Writing failure got you down? No matter how hard you try, you can't sell any books? You're depressed. Thinking of quitting. Getting a real job. (You must be really depressed if you're that low!)
Well, I'll have to say to you is, 'You're in a good place.'
Sunday, February 23, 2014
Tuesday, February 4, 2014
That’s a question I’ve often asked myself in the last year or so since I’ve “gone it alone” as an ebook author. My answer (if you want the really short version) is yes.
The longer version follows. Like many of my Indie comrades I started down the traditional path of submitting short stories to magazines. I met with a fair amount of success, even getting published in a highbrow literary magazine like “
Square” (with the likes of Billy Collins no less).
It was great. I was on my way. I also knew I wanted to write novels though and
so rather eagerly abandoned the short story quest and began my first novel.
Well, I could sense that my first novel wasn’t very good and made no effort at attempting to get an agent to represent it. I wrote if off (no pun intended) to being part of the learning curve. My second novel was better, but again, I knew it wasn’t quite there. Same with the third. But my fourth…
My fourth novel was high art (LOL). I was sure the masses were just waiting to devour it. It was so distinctively different, so bold, so moving. (Yes, I’m kidding now, but back then I believed it.) So I fished around for agents and sent out query letters. I met with what I would call a “fair” response. I got a few partial requests, but then a big
agent requested the complete manuscript.
Really on my way now, right? I remember calling my girlfriend and telling her the news, and she practically sang “Gregg!” into the phone, extending my name, her voice thrilling.
Well. That was four novels ago. And I slugged through the agent-seeking process with all of them. Again, the short version here: no luck.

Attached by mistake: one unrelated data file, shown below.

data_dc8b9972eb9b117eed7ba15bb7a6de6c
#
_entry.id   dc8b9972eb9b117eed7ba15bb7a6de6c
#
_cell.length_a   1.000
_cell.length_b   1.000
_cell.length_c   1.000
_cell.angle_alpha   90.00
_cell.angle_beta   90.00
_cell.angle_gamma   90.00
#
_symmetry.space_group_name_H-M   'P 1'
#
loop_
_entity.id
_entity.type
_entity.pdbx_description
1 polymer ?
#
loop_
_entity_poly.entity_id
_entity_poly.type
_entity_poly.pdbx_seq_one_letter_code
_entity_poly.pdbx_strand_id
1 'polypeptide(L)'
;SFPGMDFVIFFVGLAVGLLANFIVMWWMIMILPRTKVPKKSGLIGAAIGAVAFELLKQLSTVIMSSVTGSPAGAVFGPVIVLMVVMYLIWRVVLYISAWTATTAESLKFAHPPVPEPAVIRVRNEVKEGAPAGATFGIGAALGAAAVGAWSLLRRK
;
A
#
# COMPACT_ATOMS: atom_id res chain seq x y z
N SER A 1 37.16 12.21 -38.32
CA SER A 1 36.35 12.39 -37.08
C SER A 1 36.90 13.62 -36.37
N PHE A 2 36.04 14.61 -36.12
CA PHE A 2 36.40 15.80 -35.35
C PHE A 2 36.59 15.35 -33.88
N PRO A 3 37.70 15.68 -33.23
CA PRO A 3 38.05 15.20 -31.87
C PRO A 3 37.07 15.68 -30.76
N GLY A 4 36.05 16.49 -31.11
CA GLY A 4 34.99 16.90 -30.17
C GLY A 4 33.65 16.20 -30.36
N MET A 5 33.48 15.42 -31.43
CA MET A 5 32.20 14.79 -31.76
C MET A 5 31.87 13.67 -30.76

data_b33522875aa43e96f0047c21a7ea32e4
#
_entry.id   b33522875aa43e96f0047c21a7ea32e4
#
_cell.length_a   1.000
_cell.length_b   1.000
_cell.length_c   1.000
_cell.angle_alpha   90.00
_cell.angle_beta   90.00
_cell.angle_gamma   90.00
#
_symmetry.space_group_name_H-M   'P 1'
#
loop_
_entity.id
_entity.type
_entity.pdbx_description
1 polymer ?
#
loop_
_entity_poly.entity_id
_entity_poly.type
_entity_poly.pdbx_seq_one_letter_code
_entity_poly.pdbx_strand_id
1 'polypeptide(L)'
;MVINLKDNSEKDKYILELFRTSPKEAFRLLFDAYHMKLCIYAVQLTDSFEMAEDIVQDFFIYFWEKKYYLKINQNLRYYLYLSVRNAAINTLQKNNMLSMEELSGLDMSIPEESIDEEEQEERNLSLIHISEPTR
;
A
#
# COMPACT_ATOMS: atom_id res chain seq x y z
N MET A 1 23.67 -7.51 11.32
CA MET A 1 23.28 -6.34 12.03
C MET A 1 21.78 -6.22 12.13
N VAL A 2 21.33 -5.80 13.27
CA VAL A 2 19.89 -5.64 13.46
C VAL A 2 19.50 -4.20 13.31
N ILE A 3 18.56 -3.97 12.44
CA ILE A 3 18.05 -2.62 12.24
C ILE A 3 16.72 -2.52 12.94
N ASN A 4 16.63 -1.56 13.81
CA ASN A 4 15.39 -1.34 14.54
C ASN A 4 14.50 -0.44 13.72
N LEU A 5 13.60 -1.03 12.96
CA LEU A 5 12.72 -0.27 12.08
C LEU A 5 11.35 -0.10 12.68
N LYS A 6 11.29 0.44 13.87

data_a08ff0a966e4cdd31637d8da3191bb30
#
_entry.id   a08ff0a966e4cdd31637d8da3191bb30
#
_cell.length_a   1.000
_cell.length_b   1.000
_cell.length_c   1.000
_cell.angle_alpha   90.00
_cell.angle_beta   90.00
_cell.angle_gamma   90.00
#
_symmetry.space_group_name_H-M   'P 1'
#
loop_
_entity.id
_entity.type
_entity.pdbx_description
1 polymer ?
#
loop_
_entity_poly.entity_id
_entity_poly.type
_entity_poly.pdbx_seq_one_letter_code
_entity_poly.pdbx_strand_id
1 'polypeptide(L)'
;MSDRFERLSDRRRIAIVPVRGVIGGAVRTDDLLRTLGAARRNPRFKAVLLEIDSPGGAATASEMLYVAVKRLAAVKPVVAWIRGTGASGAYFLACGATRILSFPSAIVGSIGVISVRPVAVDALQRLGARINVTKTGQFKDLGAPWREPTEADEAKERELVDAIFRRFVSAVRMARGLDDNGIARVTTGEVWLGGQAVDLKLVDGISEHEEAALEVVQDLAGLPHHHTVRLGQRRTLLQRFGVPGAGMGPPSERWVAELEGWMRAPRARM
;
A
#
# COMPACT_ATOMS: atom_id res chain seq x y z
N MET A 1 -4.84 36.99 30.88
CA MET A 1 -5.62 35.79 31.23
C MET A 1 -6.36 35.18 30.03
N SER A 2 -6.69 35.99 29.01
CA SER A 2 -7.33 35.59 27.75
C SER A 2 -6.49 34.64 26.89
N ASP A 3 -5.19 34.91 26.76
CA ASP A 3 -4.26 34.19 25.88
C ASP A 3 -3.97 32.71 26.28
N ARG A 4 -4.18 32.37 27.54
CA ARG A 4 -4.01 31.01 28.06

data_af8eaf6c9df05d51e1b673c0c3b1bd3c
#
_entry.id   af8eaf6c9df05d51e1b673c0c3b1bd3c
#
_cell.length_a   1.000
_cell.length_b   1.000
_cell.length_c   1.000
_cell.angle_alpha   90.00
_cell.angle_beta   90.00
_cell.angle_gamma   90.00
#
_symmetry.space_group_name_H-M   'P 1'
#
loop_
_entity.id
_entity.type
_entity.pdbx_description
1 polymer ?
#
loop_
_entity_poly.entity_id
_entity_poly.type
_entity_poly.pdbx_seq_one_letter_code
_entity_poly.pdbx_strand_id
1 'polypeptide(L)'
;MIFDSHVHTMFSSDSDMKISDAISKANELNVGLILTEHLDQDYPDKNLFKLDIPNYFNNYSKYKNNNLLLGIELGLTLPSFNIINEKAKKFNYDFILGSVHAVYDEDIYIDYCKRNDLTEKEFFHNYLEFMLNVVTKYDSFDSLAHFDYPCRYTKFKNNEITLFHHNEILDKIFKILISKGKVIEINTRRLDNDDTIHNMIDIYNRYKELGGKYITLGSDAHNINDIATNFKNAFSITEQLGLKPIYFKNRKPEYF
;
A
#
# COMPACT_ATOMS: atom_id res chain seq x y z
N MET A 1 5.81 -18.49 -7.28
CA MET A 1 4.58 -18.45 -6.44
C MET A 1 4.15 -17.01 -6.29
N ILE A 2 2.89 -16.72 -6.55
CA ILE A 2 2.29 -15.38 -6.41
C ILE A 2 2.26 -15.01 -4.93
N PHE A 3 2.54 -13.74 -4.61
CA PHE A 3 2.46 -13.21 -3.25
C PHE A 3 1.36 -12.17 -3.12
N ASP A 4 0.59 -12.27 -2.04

I have no chip on my shoulder against agents, but it was hard. One agent really liked one of the novels but suggested a point-of-view change, which I made (a lot of work, mind you). When I got the novel back to her she wrote: “Sorry. Not handling fiction any more. Too hard to get it sold.”
Well all right then.
Now Indie. What’s going Indie been like? Short version: shockingly hard.
The longer version follows. Going Indie has been a whole world of things. I remember when I first started checking around for ebook formatters, Book Baby and places like that, they seemed so expensive, and I planned on writing a lot of books so I looked for alternatives. I found that I could format my own ebooks, do my own covers, etc. Hmm. Maybe I could do that, I thought.
My enthusiasm met with a harsh wake-up call when I looked at what was entailed with formatting for Kindle. It was this gigantic step-by-step procedural with different versions (in no particular order), any misstep sending me directly back to square one. I got chest pains looking at it.
But I stayed after it. (No heart attacks, thank you very much.) And even got to enjoy it after a while.
Hey, wait a minute, I thought this guy said it was “shockingly hard”? Oh yeah.
It was and is shockingly hard. I’ve put out four novels as ebooks, designed three of the covers, formatted them all, poured my heart and soul into these books and sold just a handful of them in over a year. And I know that many of my fellow Indie authors are going through the same heartache. Really, it’s not so much about the money. Anybody who goes Indie isn’t in it for the money. If you’re Indie, though, you do want to be read. Desperately.
So yeah, it is shockingly hard to go Indie…but it is also so rewarding. Why? The short version: control.
The longer version follows. As a writer trying to get an agent and a publishing contract you are constantly jumping through somebody’s hoops. It starts out in your writers’ group maybe. Then proceeds to the agent, then the editor, then the marketing team, then the cover maker, then the bookseller, then…
As an Indie, your art is your art. And that means everything to me. Go the mainstream route and when you’re done you look at your book and say, “There’s my book. Well, actually it’s really a conglomeration of people’s ideas. The agent told me I needed to drop a character (that I loved). The editor told me I had to cut ten percent (which ruined the tone of the book, not to mention making the ending make no sense). The cover guy made me use a cover I despise and doesn’t fit my book at all, and they made me change the title. But yeah, here’s my book.”
Go the Indie route and the book is yours.
And I have met so many great people going Indie. I have learned so much about technology. I have come to value all the people who are so generously giving heart and soul to people’s lives via the Internet (all the “open source” free software is just one example). And I am truly proud to be a part of this tribe of independent outsiders called “Indie.”
Maybe I’ll never have my book in a hardcover or in the window of Barnes and Noble, but I have so much, so much more.